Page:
Yellow Springs

Ohio Secretary of State Frank LaRose, overseeing the Election Night Reporting Center, in Columbus, Ohio, calls for the closing of the polls in the Ohio primary election, Tuesday, April 28, 2020.
Gene Puskar / Associated Press

Ohio Secretary of State Frank LaRose has ordered the Greene County Board of Elections to reject non-citizen voter registrations in the village of Yellow Springs.

The 10 acres of sunflowers along Ohio State Route 68 outside of Yellow Springs won’t be planted this year due to the COVID-19 pandemic.

Last year, 20,000 people visited Whitehall Farm to see the sunflowers during their three week bloom in September. Sharen Neuhardt owns the farm with her husband Dave. They have hired a local farmer to plant sunflowers on a portion of their property every year since 2003. But this year, Sharen says, it’s not safe.

Yellow Springs is the first community in Ohio to require people to wear facemasks in public during the pandemic.

On Friday morning, Village Councilman Brian Housh was walking through downtown Yellow Springs, wearing a mask and putting up signs asking others to do the same.

“Our residents have made it really clear that they wanted more action taken,” Housh said. “And in light of spikes [in coronavirus cases] in Greene County and Montgomery County, this is something that’s not going away.”

In Tuesday’s election, Yellow Springs voters rejected Village Charter Amendment 13, a proposal that would have allowed residents as young as 16 years old to vote in village races.

The measure failed with 52.4 percent of voters rejecting the ballot issue, and 47.6 percent voting in favor.  

The all-or-nothing issue amending the village charter would also have extended the village mayor’s term from two years to four years beginning in 2021, and it would have allowed immigrants with green cards or other legal United States residency to vote on village issues.

A Cleveland immigration judge has granted release on bond to the owner of the Miguel’s Tacos food truck business in Yellow Springs. 

Miguel Espinosa has been detained by Immigration and Customs Enforcement in Butler County since late August.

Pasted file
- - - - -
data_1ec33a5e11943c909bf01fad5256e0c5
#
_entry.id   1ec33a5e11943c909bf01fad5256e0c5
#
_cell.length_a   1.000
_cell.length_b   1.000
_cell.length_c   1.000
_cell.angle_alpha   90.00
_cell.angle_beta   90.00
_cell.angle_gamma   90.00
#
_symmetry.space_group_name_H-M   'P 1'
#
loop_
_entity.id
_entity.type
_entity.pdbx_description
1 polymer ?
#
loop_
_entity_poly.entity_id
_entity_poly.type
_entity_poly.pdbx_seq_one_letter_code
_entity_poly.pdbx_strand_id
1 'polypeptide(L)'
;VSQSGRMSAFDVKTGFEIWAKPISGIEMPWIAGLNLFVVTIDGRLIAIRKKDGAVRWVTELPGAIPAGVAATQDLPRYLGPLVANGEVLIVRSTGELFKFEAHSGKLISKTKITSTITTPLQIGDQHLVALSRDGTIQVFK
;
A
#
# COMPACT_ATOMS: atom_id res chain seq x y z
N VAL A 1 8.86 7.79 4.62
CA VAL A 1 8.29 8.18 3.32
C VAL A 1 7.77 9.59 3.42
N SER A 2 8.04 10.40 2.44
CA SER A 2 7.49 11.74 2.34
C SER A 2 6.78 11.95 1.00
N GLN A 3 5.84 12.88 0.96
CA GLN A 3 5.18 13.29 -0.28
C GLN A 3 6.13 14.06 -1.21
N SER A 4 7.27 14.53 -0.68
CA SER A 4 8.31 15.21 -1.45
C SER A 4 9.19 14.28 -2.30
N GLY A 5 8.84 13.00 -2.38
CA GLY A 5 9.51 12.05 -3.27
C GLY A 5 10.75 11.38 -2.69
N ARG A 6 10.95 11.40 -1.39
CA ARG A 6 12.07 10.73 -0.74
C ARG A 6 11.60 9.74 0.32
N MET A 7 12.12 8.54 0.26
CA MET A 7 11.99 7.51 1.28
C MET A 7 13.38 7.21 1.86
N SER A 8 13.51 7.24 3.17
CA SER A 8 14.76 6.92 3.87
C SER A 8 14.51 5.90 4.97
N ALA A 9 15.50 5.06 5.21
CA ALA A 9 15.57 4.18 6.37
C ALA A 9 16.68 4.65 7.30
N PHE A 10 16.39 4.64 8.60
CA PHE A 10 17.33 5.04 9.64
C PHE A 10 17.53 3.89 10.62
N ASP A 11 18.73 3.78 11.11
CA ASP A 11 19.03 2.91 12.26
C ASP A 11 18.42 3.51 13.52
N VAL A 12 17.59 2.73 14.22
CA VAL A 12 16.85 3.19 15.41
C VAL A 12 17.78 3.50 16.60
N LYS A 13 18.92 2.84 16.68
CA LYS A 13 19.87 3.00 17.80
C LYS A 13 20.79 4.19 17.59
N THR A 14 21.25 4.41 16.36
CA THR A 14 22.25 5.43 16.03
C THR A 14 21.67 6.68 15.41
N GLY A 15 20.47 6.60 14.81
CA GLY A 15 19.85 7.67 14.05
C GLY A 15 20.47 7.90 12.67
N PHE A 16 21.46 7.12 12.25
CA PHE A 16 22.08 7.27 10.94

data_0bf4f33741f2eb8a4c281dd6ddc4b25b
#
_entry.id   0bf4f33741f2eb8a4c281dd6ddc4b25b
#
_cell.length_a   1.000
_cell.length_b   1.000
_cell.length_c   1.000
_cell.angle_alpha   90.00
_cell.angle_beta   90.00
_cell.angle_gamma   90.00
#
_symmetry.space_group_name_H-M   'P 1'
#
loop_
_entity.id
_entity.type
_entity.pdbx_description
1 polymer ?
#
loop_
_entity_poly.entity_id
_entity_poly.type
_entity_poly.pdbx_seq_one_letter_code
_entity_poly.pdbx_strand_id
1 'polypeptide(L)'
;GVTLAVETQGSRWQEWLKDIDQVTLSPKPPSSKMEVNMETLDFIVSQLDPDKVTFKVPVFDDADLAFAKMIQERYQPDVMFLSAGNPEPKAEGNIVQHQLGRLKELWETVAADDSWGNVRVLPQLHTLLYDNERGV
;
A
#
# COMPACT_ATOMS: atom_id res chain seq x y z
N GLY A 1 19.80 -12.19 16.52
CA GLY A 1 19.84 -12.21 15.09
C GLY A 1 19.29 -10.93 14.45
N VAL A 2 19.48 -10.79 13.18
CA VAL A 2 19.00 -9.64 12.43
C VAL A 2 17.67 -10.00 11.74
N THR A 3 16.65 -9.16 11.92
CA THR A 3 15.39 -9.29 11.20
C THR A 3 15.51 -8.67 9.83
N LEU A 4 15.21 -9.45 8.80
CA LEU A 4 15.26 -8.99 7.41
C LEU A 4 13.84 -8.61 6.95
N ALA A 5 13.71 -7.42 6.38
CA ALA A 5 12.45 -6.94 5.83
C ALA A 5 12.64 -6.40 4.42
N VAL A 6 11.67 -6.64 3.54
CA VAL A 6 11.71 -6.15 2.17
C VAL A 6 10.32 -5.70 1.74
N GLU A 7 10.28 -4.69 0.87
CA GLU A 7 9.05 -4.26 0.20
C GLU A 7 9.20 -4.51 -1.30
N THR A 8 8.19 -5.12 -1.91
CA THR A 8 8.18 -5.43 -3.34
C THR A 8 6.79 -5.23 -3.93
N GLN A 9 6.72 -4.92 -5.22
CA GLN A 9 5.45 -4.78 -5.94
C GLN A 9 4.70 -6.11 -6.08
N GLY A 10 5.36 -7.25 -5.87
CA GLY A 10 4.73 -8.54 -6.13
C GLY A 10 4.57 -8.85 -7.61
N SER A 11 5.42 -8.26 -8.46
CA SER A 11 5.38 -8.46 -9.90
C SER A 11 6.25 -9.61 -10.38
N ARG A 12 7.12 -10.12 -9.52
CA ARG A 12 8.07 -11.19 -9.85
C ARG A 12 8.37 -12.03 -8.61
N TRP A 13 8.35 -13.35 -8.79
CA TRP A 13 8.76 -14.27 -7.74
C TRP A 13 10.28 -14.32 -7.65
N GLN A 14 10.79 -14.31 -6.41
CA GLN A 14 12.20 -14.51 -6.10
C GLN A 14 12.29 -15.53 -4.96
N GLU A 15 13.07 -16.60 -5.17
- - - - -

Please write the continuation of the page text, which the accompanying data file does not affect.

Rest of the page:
Dayton immigration attorney Karen Bradley represents the Mexican-born Espinosa, whose wife and three children are United States citizens, and says Judge David Whipple was moved by the outpouring of letters from Yellow Springs in support of Espinosa.

Yellow Springs residents are reacting to news the owner of a popular village taco business could be deported. Miguel’s Tacos owner Miguel Espinosa is currently in immigration detention at the Butler County Jail.  

Village officials say Espinosa was first arrested in Greene County for driving without a license and other violations before U.S. Marshals officers brought him to the Butler County facility.

Maeve Korkan-Laughlin works at Asanda Imports next door to Miguel’s Tacos and says Espinosa’s food business improved the quality of life in the village.

Cresco Labs / Facebook

Ohio’s new medical marijuana program was set to be fully operational in September, but it was delayed by hiccups with the implementation process.

Jess Mador / WYSO

One of the largest medical marijuana companies in the U.S. officially opened its new large-scale growing operation in Yellow Springs on Monday.

Jess Mador / WYSO

Dozens of public officials and advocates gathered in Yellow Springs Thursday to break ground on Ohio’s first medical marijuana-cultivation site.

The project is one of a dozen across Ohio licensed by the state just two weeks ago, and it moves forward amid questions over the fairness of state’s medical cannabis licensing process.

Gabe Rosenberg

Rebecca Jaramillo insists that every bird has its own, distinct personality. She would know—she spends almost every day around them, while they’re at their most vulnerable.